By Martha Ross
San Jose Mercury News.
SAN JOSE, Calif.
Through her 20s and early 30s, pediatrician Kristie Manning was so neck-deep in medical school and training that she had no time to focus on having children.
Still single, the Pleasanton, Calif., native isn’t ready to start a family by herself.
So she bought herself some time. In May, facing the biological threshold of age 35, when a woman’s fertility takes a steep dive, she went to the California Pacific Fertility Center in San Francisco and had 14 eggs removed and frozen for future use.
For Manning, those eggs represent an insurance policy of sorts. Even though she’s not sure if she will ever use them. Even though there’s no guarantee any of the eggs will one day provide a baby. Even though she paid dearly for them.
That $12,000, she says, bought peace of mind.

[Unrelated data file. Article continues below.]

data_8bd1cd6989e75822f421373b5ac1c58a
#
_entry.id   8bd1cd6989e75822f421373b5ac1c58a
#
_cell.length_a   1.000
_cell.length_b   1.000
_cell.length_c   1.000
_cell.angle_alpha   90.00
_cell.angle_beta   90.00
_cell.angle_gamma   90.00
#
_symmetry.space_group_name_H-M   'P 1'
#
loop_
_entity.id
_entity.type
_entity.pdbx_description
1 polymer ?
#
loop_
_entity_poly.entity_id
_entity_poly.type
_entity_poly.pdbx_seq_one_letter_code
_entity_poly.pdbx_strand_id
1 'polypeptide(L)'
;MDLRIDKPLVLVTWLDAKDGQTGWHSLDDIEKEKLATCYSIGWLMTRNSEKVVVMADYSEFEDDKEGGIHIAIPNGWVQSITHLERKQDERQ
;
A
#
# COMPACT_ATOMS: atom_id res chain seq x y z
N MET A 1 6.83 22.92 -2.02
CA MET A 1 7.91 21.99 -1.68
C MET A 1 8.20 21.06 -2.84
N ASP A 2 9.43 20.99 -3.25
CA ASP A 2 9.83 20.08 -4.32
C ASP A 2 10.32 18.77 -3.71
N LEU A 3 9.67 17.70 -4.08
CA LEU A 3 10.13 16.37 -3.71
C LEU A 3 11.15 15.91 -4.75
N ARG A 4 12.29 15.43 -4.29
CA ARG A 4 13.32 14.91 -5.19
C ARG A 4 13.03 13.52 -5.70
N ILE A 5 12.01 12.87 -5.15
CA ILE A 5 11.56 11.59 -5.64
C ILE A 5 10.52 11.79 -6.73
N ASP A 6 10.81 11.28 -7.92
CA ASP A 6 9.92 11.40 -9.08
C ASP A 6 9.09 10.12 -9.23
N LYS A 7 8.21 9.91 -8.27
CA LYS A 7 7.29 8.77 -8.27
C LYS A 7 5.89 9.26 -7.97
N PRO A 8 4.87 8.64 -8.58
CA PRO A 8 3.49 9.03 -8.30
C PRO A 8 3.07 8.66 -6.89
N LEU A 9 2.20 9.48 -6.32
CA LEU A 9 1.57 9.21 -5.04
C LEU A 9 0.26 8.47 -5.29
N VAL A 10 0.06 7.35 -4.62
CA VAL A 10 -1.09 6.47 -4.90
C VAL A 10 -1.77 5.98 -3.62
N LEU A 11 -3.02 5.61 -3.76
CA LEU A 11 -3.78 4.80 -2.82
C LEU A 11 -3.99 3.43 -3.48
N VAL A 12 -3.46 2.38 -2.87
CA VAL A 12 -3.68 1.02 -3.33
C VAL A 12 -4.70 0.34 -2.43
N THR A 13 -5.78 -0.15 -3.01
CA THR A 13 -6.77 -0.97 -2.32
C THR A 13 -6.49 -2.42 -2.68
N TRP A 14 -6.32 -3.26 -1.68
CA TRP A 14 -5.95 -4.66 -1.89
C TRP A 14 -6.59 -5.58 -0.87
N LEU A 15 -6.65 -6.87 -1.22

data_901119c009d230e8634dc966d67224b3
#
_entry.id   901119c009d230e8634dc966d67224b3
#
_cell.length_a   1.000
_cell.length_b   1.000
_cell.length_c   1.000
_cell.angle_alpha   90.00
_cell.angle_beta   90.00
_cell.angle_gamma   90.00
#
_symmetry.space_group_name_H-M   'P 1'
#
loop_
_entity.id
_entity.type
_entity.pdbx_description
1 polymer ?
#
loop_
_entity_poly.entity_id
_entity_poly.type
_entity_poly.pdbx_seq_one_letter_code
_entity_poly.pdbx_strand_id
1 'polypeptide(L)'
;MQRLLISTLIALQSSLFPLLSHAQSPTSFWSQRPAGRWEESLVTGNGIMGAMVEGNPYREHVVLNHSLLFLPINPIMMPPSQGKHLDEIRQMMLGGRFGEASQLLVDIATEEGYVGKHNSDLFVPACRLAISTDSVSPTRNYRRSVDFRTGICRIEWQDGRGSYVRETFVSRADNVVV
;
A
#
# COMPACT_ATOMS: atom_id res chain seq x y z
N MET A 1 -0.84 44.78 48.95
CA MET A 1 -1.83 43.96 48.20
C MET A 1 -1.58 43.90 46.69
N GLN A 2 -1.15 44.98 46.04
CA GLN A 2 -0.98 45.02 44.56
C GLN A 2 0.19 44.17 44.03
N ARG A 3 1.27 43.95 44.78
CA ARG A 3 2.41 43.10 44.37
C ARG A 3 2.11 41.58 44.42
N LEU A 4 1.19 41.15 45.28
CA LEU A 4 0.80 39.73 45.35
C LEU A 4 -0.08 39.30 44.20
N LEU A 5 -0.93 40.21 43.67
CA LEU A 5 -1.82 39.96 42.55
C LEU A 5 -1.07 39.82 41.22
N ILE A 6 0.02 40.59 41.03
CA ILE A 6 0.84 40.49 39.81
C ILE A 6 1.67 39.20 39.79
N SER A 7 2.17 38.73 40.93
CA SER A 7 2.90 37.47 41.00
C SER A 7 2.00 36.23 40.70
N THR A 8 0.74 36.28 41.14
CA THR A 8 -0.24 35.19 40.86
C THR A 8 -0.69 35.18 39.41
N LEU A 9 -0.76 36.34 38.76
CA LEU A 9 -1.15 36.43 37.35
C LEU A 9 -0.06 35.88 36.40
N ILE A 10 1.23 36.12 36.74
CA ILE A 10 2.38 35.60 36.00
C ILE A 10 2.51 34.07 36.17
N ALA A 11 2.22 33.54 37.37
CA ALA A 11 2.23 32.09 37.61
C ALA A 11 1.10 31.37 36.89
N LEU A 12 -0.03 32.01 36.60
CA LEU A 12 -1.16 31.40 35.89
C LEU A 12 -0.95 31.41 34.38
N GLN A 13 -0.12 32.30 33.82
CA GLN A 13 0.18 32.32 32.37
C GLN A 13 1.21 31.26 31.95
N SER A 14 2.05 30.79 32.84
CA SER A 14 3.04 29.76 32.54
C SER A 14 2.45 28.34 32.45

“I don’t know what the future holds, but I feel like I can look back years from now and know no matter what happened, that I did what I could,” she said. It also means that if she meets a potential partner, there’s less pressure to jump into a relationship just to have kids: “I can think more about if he’s the right person.”
Manning is among a small but growing number of women who have seized on recent advances in “oocyte cryopreservation” to widen the window of time for starting a family.
Over the past decade, clinics that provide reproductive services such as in vitro fertilization have offered egg-freezing to women facing chemotherapy for cancer or other medical issues that could affect their fertility.
In the past few years, however, the technology has improved to the point that it’s no longer deemed “experimental,” and clinics have begun touting it as an option for women who delay starting families in order to pursue advanced degrees, build their careers or meet a suitable partner.